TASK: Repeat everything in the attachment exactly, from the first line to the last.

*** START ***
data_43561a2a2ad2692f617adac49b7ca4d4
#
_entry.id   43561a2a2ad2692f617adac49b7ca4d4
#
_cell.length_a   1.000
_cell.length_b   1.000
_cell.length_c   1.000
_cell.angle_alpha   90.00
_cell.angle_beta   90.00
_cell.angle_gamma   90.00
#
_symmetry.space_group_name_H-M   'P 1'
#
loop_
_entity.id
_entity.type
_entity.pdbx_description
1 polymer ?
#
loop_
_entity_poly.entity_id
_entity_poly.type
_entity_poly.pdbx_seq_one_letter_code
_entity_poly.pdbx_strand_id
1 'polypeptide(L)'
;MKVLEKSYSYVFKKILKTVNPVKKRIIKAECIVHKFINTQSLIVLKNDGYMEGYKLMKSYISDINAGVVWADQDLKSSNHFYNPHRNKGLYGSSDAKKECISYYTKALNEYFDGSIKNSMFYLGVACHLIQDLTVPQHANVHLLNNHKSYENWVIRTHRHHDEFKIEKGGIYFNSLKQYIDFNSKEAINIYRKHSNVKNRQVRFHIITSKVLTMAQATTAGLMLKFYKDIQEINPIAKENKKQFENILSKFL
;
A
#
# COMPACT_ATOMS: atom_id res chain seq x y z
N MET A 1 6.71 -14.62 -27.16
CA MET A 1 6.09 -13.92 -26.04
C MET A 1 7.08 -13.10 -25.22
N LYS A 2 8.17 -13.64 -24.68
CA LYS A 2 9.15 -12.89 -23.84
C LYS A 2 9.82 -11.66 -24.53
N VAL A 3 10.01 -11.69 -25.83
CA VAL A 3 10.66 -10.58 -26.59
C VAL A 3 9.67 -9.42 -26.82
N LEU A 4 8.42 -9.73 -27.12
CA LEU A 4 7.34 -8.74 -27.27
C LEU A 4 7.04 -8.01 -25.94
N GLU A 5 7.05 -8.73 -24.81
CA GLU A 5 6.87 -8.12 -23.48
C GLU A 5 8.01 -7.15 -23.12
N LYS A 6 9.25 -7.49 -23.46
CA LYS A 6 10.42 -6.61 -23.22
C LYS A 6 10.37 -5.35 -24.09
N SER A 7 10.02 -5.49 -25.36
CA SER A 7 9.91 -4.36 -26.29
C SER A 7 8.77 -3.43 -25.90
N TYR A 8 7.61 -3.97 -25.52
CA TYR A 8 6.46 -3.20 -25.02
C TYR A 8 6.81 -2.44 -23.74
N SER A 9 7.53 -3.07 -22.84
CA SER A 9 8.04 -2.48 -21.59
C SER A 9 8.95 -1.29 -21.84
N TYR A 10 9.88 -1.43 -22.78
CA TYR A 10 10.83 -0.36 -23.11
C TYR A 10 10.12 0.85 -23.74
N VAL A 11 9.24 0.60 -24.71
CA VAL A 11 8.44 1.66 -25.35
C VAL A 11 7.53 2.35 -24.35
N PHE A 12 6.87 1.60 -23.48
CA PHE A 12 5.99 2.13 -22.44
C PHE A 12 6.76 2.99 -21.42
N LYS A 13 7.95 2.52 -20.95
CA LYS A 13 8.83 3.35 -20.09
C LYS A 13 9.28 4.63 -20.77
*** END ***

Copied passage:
data_43561a2a2ad2692f617adac49b7ca4d4
#
_entry.id   43561a2a2ad2692f617adac49b7ca4d4
#
_cell.length_a   1.000
_cell.length_b   1.000
_cell.length_c   1.000
_cell.angle_alpha   90.00
_cell.angle_beta   90.00
_cell.angle_gamma   90.00
#
_symmetry.space_group_name_H-M   'P 1'
#
loop_
_entity.id
_entity.type
_entity.pdbx_description
1 polymer ?
#
loop_
_entity_poly.entity_id
_entity_poly.type
_entity_poly.pdbx_seq_one_letter_code
_entity_poly.pdbx_strand_id
1 'polypeptide(L)'
;MKVLEKSYSYVFKKILKTVNPVKKRIIKAECIVHKFINTQSLIVLKNDGYMEGYKLMKSYISDINAGVVWADQDLKSSNHFYNPHRNKGLYGSSDAKKECISYYTKALNEYFDGSIKNSMFYLGVACHLIQDLTVPQHANVHLLNNHKSYENWVIRTHRHHDEFKIEKGGIYFNSLKQYIDFNSKEAINIYRKHSNVKNRQVRFHIITSKVLTMAQATTAGLMLKFYKDIQEINPIAKENKKQFENILSKFL
;
A
#
# COMPACT_ATOMS: atom_id res chain seq x y z
N MET A 1 6.71 -14.62 -27.16
CA MET A 1 6.09 -13.92 -26.04
C MET A 1 7.08 -13.10 -25.22
N LYS A 2 8.17 -13.64 -24.68
CA LYS A 2 9.15 -12.89 -23.84
C LYS A 2 9.82 -11.66 -24.53
N VAL A 3 10.01 -11.69 -25.83
CA VAL A 3 10.66 -10.58 -26.59
C VAL A 3 9.67 -9.42 -26.82
N LEU A 4 8.42 -9.73 -27.12
CA LEU A 4 7.34 -8.74 -27.27
C LEU A 4 7.04 -8.01 -25.94
N GLU A 5 7.05 -8.73 -24.81
CA GLU A 5 6.87 -8.12 -23.48
C GLU A 5 8.01 -7.15 -23.12
N LYS A 6 9.25 -7.49 -23.46
CA LYS A 6 10.42 -6.61 -23.22
C LYS A 6 10.37 -5.35 -24.09
N SER A 7 10.02 -5.49 -25.36
CA SER A 7 9.91 -4.36 -26.29
C SER A 7 8.77 -3.43 -25.90
N TYR A 8 7.61 -3.97 -25.52
CA TYR A 8 6.46 -3.20 -25.02
C TYR A 8 6.81 -2.44 -23.74
N SER A 9 7.53 -3.07 -22.84
CA SER A 9 8.04 -2.48 -21.59
C SER A 9 8.95 -1.29 -21.84
N TYR A 10 9.88 -1.43 -22.78
CA TYR A 10 10.83 -0.36 -23.11
C TYR A 10 10.12 0.85 -23.74
N VAL A 11 9.24 0.60 -24.71
CA VAL A 11 8.44 1.66 -25.35
C VAL A 11 7.53 2.35 -24.35
N PHE A 12 6.87 1.60 -23.48
CA PHE A 12 5.99 2.13 -22.44
C PHE A 12 6.76 2.99 -21.42
N LYS A 13 7.95 2.52 -20.95
CA LYS A 13 8.83 3.35 -20.09
C LYS A 13 9.28 4.63 -20.77